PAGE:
Electronic Invoicing: What’s in it for banks?
I am currently running a research project on e-invoicing across Europe, U.S.A., and Asia. The key areas of my investigation are:
·Volumes of paper and electronic invoices exchanged in the regions
·The role of the Public Administrations in pushing for the use of e-invoices
·Communication standards and transmission channels (e.g., inter-bank; proprietary; open networks) used for e-invoices
·Regulatory frameworks (e.g., digital signatures) that make e-invoices legally valid
·Business models adopted (e.g., fees applied- monetary value, where possible) to deliver e-invoice services
Existing market research shows with evidence that the benefits to corporate clients are significant. Especially the current economic scenario encourages corporate decision makers to identify sources of internal savings and operational efficiency. E-invoicing promises important returns. This keeps the item high on the corporate treasurer’s agenda, accelerating the business opportunities for software vendors, service providers, and the activities of government and standard bodies that aim to reduce roadblocks tied with disparate fiscal, legal and technical communication protocols.
The issue we encounter is rather with banks, which are still facing the dilemma of what to do to benefit from this trend.
Our opinion is that the real problem resides in the revenue model. Banks have tried to sell “paper-to-bit” conversion (i.e., dematerializing) services, encountering two major, and still unresolved, issues:
How much to charge
Who should pay
How to convince small companies to move from paper-based invoices to electronic B2B processes (i.e., onboarding)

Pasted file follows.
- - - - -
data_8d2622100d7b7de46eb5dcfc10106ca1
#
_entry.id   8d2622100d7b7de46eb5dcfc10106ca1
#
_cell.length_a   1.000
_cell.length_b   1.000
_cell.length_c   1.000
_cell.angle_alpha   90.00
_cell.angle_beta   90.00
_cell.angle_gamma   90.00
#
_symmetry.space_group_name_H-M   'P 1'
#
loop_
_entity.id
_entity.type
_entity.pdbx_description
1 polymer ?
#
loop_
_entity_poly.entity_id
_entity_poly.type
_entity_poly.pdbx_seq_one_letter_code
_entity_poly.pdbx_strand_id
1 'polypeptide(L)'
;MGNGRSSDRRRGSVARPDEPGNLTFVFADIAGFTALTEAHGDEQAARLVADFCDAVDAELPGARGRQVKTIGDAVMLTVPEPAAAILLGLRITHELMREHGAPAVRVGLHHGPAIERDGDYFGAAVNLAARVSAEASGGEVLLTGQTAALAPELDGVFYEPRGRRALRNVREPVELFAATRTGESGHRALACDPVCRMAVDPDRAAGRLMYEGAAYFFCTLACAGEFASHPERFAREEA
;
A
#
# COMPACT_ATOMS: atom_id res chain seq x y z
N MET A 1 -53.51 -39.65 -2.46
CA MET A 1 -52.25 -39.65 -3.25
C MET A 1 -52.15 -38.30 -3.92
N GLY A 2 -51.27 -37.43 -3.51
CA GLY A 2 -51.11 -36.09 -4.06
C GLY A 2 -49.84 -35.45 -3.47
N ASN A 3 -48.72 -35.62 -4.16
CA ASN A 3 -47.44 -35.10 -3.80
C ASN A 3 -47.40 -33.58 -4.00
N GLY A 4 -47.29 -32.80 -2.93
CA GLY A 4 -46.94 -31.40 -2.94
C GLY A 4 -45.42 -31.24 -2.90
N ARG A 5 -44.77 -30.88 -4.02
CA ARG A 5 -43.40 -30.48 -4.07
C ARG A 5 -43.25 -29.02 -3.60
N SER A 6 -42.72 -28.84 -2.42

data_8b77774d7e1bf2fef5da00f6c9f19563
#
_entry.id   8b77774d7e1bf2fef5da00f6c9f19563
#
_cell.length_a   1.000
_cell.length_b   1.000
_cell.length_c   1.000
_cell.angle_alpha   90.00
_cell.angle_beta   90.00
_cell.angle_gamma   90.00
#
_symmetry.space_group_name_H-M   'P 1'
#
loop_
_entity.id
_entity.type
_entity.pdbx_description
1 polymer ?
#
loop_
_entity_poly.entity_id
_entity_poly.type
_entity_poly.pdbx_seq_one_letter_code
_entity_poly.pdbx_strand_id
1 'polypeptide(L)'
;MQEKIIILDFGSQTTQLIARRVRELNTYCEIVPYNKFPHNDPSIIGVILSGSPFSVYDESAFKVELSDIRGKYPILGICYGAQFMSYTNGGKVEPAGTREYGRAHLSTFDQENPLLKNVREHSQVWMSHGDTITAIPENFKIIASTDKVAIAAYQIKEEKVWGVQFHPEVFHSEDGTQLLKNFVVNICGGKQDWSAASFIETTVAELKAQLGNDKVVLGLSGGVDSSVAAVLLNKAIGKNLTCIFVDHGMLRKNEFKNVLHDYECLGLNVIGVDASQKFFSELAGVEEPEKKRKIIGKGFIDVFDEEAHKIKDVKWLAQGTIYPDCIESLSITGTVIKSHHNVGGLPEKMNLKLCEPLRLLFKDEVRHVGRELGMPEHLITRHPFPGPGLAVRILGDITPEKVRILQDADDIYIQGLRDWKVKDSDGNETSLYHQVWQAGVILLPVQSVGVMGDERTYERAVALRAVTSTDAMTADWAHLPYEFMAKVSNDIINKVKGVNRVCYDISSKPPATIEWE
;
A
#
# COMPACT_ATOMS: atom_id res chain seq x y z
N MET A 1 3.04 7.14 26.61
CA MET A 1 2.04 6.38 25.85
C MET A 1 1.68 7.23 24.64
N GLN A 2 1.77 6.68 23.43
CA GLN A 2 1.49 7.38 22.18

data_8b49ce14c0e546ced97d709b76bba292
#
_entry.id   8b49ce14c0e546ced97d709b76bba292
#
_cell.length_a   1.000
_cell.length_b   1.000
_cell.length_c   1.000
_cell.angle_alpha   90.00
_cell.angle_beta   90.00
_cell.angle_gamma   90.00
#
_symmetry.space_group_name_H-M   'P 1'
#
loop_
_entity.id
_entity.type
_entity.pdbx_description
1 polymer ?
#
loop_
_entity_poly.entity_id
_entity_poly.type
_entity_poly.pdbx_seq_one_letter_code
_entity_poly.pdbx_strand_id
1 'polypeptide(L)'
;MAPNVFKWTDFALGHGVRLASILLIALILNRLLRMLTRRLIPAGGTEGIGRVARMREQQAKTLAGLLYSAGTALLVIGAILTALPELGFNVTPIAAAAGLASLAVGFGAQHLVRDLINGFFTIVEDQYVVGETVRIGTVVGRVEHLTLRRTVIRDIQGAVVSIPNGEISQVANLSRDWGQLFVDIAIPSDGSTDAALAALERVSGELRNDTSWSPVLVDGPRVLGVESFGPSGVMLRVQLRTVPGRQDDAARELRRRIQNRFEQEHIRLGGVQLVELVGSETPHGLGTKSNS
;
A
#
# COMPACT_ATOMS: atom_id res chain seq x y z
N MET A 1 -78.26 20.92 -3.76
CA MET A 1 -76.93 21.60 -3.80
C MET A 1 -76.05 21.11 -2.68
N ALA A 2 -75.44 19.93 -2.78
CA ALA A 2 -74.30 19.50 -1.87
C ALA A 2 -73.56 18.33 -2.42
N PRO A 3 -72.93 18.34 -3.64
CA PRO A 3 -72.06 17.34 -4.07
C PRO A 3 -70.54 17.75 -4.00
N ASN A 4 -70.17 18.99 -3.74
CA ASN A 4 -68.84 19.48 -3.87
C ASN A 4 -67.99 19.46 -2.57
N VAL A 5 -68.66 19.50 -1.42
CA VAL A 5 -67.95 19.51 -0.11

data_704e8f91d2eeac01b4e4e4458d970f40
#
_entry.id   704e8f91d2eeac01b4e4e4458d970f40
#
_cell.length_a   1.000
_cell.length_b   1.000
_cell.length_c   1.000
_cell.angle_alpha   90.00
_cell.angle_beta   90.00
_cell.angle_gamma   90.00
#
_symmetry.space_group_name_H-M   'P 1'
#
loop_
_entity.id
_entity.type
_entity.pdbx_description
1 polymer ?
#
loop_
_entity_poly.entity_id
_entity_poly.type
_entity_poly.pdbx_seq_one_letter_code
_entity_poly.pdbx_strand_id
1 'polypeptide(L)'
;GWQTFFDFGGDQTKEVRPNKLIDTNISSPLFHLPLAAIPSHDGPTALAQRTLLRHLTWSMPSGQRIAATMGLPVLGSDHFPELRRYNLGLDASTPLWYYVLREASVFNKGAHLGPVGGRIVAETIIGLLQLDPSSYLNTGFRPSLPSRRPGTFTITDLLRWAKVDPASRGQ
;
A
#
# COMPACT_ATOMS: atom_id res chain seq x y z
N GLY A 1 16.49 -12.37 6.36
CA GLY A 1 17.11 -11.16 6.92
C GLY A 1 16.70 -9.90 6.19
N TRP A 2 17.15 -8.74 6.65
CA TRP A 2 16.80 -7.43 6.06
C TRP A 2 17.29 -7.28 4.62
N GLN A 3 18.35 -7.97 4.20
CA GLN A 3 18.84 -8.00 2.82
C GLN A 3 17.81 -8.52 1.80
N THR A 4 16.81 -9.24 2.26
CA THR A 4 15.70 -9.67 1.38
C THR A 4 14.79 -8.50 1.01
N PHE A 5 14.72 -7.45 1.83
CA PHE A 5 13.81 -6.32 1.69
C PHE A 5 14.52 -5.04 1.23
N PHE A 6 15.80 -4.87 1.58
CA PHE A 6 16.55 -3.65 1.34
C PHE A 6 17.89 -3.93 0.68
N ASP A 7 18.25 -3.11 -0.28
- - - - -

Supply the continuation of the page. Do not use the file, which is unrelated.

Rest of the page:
Our recommendation to banks is to look at the “big picture” of e-invoicing: Electronic invoicing is part of a larger end-to-end (i.e., integrated) process.
While the “basic” electronic invoice process starts from the conversion of the invoice document from paper to electronic, down to the archiving of the invoice, a more “integrated” electronic invoice process encompasses the end-to-end order-to-payment cycle: Order, Delivery, Invoicing, Payment.
In this case, all documents (e.g., purchase orders; sales orders; shipping documents; invoices; payment documents; credit and debit notes) are digitized in electronic format, and all are automatically reconciled and archived.
There is no business for banks in the service of dematerializing a paper invoice (i.e., the “basic” e-invoice process). Our experience shows that corporates expect a free service for this, such as having an e-banking account. It has become part of the “cost of doing business” for a bank.
This part, and all the related onboarding, technological and connectivity aspects, should be handed off to a service partner, at no charge for the end user.
The business for banks comes from the services provided along the other integrated processes (i.e., Order; Delivery; Payment), where they can attach supply chain finance products and services.
The electronic invoice becomes the wagon that carries all the necessary data and information that a bank must analyze and use, to spot the business opportunities of its corporate customers. Therefore, banks should invest in analytics and supply chain visibility applications.